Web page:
Diagnostic Note: No other cotton disease commonly observed will have the white, powdery growth on the underside of the leaf.
Range and Yield Loss: Areolate Mildew is observed in most countries where cotton is produced, but not commonly observed in the U.S. In Georgia, the disease is typically restricted to the extreme southeastern counties. This disease normally appears late in the season and usually causes little yield loss.
1A. Borders of spots often defined by leaf veins, creating angular or geometric appearance: Go to 2
1B. Border of spots not defined by leaf veins and approximately circular in shape: Go to 3
2A. Typically observed late in season; often a white sporulation is found on the underside of spots: Areolate Mildew.
2B. Spots dark in color, may appear early in the season and often have a “water-soaked” appearance: Bacterial Blight/Angular Leaf Spot.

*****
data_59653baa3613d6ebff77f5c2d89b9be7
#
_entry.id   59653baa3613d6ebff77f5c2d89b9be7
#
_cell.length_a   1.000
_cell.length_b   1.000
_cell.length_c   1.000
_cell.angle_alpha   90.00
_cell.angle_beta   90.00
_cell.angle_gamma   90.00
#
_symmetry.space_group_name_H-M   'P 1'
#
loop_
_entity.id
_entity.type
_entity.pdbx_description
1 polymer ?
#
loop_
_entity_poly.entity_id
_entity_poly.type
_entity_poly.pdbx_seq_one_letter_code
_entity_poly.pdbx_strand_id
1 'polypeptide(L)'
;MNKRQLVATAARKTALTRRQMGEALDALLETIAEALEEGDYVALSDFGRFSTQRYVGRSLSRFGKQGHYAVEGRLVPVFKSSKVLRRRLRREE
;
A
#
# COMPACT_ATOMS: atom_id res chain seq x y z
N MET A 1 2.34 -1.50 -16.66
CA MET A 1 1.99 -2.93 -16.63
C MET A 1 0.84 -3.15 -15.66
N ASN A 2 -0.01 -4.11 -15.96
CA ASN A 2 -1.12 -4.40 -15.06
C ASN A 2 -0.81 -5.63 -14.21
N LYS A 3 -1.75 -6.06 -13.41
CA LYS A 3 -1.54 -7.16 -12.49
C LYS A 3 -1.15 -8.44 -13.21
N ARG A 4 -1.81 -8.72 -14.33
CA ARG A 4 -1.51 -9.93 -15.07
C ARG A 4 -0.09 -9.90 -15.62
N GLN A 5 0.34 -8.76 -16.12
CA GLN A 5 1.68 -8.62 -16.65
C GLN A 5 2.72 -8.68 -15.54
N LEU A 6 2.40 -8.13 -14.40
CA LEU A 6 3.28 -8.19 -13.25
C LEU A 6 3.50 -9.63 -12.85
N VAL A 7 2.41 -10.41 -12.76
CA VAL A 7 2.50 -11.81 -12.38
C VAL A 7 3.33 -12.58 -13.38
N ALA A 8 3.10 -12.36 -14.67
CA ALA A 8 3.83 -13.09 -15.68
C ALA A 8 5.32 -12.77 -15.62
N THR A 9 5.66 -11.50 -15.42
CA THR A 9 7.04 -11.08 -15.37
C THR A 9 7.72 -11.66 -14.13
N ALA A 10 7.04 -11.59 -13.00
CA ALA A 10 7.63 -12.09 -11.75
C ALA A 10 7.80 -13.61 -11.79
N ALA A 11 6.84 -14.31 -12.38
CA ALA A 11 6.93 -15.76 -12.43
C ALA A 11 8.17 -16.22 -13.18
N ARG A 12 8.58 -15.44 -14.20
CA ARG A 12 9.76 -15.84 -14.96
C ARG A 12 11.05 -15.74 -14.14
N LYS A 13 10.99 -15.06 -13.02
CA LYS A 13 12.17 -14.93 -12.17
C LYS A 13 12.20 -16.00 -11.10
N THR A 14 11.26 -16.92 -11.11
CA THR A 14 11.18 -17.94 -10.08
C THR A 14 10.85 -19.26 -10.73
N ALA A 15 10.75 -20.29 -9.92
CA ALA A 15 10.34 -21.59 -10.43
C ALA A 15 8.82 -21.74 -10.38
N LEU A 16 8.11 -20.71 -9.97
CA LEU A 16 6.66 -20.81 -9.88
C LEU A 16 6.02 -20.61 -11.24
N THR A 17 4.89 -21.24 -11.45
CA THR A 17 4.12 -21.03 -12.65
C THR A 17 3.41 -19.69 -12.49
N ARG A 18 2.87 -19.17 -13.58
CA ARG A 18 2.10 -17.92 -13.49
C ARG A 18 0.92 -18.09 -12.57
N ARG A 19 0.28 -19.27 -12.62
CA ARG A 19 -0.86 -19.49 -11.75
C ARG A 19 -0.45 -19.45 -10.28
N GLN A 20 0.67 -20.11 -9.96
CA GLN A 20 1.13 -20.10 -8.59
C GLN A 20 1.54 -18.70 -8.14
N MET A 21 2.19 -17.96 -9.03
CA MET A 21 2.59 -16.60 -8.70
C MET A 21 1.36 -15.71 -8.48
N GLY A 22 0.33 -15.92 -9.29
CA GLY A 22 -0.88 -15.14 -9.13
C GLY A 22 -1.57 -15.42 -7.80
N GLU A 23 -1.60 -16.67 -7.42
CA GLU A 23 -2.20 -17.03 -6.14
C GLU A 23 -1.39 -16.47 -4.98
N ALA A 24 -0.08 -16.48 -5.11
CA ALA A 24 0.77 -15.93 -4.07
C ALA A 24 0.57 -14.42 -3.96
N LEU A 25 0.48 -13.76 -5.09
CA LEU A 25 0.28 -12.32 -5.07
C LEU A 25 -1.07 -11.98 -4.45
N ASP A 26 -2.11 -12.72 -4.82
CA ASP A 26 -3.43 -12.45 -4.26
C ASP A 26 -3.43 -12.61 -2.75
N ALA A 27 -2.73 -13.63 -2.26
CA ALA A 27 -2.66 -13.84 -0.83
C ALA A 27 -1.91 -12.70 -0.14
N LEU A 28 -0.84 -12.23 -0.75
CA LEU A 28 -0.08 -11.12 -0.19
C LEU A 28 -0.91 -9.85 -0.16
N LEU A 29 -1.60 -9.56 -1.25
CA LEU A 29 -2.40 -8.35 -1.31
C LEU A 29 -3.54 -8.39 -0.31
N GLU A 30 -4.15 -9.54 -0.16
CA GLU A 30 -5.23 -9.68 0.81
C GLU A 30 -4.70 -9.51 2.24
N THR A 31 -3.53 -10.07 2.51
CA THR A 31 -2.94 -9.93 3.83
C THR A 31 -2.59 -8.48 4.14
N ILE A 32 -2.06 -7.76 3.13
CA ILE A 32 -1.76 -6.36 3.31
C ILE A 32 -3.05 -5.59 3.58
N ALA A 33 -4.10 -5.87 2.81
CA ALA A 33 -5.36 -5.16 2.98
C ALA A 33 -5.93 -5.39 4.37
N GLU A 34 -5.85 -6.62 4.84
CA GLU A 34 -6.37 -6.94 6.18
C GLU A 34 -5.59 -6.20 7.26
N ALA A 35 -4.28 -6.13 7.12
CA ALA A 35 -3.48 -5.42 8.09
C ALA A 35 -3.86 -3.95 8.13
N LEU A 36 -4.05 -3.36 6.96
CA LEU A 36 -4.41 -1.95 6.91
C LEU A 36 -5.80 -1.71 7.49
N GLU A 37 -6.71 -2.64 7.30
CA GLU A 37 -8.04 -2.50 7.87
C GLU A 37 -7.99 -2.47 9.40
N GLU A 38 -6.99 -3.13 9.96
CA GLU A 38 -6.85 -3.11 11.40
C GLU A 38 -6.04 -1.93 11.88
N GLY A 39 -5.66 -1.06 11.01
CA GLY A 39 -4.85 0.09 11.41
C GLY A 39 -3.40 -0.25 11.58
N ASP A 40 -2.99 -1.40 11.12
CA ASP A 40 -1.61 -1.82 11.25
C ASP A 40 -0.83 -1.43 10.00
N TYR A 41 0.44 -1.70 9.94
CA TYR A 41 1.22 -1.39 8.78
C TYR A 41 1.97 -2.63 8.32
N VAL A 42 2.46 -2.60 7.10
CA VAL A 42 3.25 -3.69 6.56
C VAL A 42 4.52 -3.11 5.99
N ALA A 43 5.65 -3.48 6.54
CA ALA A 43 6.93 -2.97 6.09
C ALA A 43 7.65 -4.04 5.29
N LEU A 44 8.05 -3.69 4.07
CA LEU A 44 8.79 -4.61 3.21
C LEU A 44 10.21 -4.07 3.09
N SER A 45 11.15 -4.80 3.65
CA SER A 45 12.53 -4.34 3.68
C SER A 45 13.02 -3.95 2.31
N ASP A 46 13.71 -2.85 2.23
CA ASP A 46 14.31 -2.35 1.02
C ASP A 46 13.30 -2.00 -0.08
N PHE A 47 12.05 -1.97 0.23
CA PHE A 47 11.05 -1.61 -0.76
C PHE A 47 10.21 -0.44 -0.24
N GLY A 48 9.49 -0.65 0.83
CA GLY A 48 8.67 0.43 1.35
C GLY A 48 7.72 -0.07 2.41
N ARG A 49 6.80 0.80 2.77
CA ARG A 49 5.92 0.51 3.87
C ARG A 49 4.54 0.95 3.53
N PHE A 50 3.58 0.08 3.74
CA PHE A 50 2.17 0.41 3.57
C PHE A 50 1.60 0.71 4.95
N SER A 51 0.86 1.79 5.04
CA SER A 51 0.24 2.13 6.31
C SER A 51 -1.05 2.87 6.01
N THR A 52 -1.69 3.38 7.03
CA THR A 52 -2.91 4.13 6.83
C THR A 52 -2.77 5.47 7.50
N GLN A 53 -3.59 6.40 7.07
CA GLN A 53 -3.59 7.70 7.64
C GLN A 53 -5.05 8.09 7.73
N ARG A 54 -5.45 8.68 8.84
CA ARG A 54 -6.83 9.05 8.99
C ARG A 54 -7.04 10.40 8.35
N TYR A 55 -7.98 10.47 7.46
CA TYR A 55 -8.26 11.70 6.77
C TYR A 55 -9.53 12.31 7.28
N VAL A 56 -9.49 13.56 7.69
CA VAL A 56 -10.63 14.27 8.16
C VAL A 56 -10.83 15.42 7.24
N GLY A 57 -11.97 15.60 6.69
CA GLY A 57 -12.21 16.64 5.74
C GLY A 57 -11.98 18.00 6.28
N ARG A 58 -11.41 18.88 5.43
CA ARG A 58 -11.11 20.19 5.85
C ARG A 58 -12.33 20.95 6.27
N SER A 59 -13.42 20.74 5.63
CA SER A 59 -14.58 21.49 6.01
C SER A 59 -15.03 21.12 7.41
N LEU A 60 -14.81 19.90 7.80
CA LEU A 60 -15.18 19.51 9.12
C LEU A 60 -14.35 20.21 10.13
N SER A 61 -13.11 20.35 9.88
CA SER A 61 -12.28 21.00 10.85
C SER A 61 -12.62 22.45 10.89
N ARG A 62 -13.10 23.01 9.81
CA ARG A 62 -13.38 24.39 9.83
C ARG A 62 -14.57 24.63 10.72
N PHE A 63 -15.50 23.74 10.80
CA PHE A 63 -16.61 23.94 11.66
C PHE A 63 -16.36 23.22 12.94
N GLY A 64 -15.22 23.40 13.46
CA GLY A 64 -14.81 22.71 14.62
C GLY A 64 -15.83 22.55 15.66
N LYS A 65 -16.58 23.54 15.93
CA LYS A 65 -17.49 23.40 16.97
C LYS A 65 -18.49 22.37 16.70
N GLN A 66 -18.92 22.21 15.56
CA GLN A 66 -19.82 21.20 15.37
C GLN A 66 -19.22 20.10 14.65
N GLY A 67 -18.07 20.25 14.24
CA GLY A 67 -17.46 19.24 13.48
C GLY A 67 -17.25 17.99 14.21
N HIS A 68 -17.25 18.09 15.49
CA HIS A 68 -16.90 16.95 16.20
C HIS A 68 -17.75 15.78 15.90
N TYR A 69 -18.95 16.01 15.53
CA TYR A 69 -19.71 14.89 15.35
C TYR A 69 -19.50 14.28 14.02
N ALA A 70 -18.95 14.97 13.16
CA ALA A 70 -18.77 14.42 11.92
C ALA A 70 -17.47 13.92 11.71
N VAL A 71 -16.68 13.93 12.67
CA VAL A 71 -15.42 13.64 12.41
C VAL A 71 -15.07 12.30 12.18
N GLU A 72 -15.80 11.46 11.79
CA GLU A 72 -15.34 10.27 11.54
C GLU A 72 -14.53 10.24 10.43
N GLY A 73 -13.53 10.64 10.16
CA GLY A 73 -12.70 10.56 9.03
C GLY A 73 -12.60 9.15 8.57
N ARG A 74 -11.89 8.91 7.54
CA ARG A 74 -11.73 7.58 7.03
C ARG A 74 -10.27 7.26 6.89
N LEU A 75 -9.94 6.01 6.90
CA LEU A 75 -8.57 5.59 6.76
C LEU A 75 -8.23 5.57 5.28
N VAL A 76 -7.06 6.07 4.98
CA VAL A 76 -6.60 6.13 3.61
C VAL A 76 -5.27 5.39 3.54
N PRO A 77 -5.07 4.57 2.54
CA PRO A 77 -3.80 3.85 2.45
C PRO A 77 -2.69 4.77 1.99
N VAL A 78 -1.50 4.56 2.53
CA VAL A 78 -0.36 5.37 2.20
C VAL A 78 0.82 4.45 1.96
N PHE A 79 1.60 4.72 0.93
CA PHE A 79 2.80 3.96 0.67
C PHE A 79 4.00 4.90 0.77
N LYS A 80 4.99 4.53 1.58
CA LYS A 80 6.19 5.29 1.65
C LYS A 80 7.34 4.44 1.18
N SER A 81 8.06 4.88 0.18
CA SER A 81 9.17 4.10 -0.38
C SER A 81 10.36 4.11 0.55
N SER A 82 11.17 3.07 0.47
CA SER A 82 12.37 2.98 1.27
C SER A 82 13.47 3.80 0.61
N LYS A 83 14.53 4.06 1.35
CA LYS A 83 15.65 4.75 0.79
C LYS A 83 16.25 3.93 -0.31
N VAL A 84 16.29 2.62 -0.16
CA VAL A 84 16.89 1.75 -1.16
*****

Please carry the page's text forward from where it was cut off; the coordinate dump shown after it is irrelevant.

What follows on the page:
3A. Spots affect foliage throughout the plant, especially on upper leaves. Spots typically associated with plants affected by nutrient deficiencies or stress: Stemphylium, Alternaria or Cercospora Leaf Spots. Submit to dis-ease diagnostic clinic for further diagnosis.
3B. Spots often with concentric rings and not associated with symptoms of nutrient deficiencies or stress: Go to 4
4A. Spots found typically on young plants and with dark, pepper grain-like sunken structures: Ascochyta Leaf Spot.
4B. Spots with concentric rings on older plants: Go to 5
5A. Spots with concentric rings, typically found on leaves within the canopy of foliage: Target Spot.
5B. Spots with concentric rings possibly surrounded by a yellow halo: Identification requires additional diagnosis and a sample should be submitted to a plant disease diagnostic lab for confirmation.